Powdercoat Blistering after Zinc Chromate Undercoat
Hello, We apply a yellow zinc chromate finish to cold rolled steel parts before powdercoating with a TGIC-Polyester powdercoat. This is done for corrosion resistance, in our tests this combination was better by far than using a zinc-rich powder undercoat or a zinc-phosphate undercoat.
The problem we are having is the powdercoat is bubbling on some parts. From stripping the parts, it appears that the problem is related to the zinc finish. Has anyone had a similar problem?
My plater says there is no problem and if there is it must be the powdercoating. My powdercoater believes that it is the plating, and I agree with him, because the problem appears to be batch dependent (coming from the platers).
Thanks for your help.Craig Christensen
Campbell Scientific Inc - Logan, UT, USA
1 of 2 simultaneous responses (2000)
Craig...it would appear that you have moisture/solvent on your substrate and/or in your powder. Trying one or both of the following might put your finger on the culprit; 1)recoat the same part after stripping and drying,hopefully the heat history from the previous cure schedule will have eliminated the problem liquid if it was in the substrate and the next coating will be trouble-free. 2)coat another substrate(without plating) of similar size or weight with the same powder and same cure schedule. If the problem is in the powder, then the problem should occur on the new substrate as well. Good luck.Manuel Tyler
- Augusta, Georgia
2 of 2 simultaneous responses (2000)
We have found that the problem you are describing is a shared problem between the paint and the plating. We successfully (without fail) powdercoated pre-plated (electro-galvanized) metal for years and then switched to zinc with yellow chromate due to customer design changes. Ever since we changed to the zinc/chromate process (using the same paint), we have had a miserable throughput due to paint outgassing/blistering.
We believe there is a chemical reaction occurring between the plating and certain types of paint. Our worst failures are occurring with zinc/gold chromate & semi-gloss polyester powdercoat. We have not had any failures with clear chromate using the same paint nor have we had any failures with zinc/gold & textured paint.
The platers claim that there is a higher water content in the gold. Chromate begins to evaporate (dehydrate) when elevated above 150 deg. F. Knowing this condition, we are confident that the chromate is outgassing through the paint.
There are 2 solutions: Test the clear chromate. If successful, get your customer to change the color. Ask your powder supplier to formulate an anti-gassing additive to your powder. We are using this with Cardinal and the throughput has greatly increased.Kriss Stein
Accurate Metal Fabricators - Seal Beach, California
I read the previous three threads and wanted to add a few tidbits.
I zinc-chromate plate parts frequently and the process may give you a clue as to why it is behaving as you see. If you are going to just xhromate plate a part you can plate as thick as you choose to suit your needs. If you are going to subsequently zinc chromate color it, you need to give it a thicker plate as the xinc coloring is actually an acid etch. This tends to remove a bit of the chromate layer. The deeper the color desired the more is etched away.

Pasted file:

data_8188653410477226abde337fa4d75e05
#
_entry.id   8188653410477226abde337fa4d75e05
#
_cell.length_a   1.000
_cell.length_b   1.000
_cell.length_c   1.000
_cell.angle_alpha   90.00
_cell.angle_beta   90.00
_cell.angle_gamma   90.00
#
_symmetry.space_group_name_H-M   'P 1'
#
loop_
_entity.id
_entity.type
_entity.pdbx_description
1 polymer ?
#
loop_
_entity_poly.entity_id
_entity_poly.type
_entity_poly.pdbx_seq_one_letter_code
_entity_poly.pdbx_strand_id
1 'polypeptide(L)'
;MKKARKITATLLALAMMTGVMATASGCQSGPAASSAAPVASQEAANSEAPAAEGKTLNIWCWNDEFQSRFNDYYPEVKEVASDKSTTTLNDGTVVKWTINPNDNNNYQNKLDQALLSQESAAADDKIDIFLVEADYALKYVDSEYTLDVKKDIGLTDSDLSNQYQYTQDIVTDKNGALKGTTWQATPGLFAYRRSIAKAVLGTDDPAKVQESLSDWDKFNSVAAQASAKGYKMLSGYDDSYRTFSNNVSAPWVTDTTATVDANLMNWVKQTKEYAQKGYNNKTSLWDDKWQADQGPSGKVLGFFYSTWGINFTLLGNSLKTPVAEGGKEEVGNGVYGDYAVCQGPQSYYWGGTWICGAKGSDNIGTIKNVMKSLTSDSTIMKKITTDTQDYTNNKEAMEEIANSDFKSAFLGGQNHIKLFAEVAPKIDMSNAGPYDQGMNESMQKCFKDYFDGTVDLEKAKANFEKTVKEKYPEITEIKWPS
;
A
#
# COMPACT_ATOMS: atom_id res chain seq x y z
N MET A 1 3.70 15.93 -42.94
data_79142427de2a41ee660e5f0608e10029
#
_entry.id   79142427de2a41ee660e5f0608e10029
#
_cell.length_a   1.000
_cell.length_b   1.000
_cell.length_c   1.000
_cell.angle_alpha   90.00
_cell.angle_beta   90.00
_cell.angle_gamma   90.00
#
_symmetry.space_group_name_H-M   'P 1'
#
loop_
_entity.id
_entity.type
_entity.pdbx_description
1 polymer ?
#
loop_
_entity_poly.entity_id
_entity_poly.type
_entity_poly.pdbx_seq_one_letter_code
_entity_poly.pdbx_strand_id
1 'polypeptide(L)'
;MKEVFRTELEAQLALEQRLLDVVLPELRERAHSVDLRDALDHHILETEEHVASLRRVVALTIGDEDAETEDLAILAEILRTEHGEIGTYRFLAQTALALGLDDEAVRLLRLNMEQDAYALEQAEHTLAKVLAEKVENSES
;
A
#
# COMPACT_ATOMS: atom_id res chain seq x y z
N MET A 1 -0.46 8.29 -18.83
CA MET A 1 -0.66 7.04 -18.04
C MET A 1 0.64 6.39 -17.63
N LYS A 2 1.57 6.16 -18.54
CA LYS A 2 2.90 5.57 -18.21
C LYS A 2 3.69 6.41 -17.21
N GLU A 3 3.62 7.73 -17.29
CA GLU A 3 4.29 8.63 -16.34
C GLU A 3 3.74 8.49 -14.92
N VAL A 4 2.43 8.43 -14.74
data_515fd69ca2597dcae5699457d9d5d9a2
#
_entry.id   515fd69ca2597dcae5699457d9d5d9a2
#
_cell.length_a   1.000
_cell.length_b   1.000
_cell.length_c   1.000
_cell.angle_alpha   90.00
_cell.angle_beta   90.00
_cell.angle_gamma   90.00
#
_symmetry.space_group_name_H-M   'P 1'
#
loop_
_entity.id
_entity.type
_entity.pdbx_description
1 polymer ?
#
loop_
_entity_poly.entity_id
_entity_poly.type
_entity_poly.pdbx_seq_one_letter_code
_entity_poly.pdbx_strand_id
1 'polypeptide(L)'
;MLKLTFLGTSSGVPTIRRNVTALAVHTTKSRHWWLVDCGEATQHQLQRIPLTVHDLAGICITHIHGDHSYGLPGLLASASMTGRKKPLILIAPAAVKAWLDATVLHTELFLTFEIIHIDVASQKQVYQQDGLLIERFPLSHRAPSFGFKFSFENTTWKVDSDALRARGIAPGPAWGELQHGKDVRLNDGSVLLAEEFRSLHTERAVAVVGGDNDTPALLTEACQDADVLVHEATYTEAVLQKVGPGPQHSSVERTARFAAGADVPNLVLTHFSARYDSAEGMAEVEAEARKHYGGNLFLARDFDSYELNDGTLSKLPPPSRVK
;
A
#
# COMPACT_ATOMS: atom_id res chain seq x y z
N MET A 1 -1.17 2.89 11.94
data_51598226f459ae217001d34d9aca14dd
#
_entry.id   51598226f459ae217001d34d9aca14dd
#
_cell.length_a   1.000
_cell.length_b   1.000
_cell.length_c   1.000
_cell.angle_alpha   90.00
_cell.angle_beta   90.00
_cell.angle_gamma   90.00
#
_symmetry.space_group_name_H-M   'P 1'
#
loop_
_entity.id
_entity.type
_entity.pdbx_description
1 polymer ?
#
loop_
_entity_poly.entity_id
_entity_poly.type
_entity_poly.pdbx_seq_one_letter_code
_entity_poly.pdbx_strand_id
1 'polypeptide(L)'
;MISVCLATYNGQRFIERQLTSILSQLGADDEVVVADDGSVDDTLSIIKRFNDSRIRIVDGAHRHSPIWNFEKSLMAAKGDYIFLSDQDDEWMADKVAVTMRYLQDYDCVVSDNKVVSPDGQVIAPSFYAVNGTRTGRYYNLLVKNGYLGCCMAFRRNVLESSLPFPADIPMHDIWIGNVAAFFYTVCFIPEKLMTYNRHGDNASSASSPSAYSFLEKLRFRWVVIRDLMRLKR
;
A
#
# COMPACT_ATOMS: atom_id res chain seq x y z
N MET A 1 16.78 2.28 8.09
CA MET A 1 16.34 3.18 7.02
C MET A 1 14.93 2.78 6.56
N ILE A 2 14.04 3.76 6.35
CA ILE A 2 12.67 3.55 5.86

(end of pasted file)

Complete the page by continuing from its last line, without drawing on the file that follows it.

To stop the etch the part is rinsed in distilled water and the process is complete. Any water from the chromate process MAY be trapped under the zinc finish. I say may, because I only suspect this from your problems. By heating the part in curing the powder coat, the moisture may be released. I suspect something else may also be happening. The zinc color as I said is an acid etch with a water rinse. If there is any residual acid on the surface it is also feasible that it might also be released during the heat cure. I would be more inclined to think this is the culprit as opposed to water. If water were outgassing it would occur at 100C and you're going to what, 175C? I would imagine the water would be outgassed well before the polymers even began to set-up. Water in minute quantities shouldn't blister the coating other than possibly causing a blush. Acid however could conceivably damage the polymer coating and wouldn't completely go away till a much higher temperature.
So what to do? One thing to try might be to bring the part to about 115C after the initial chromate step and hold it for awhile to dry the part out. Secondly after the zinc etching and rinse with distilled water bring the part up to the cure temperature you are using for your powder coat. Hold it there for a time and then as it cools to around 100C rinse with boiling water to remove any residual acid.
This would obviously add a cost to your overall process and maybe you might want to consider other substrate options. But if it is critical to use a zinc chromate then this may help with your problem.
- Buffalo, New York
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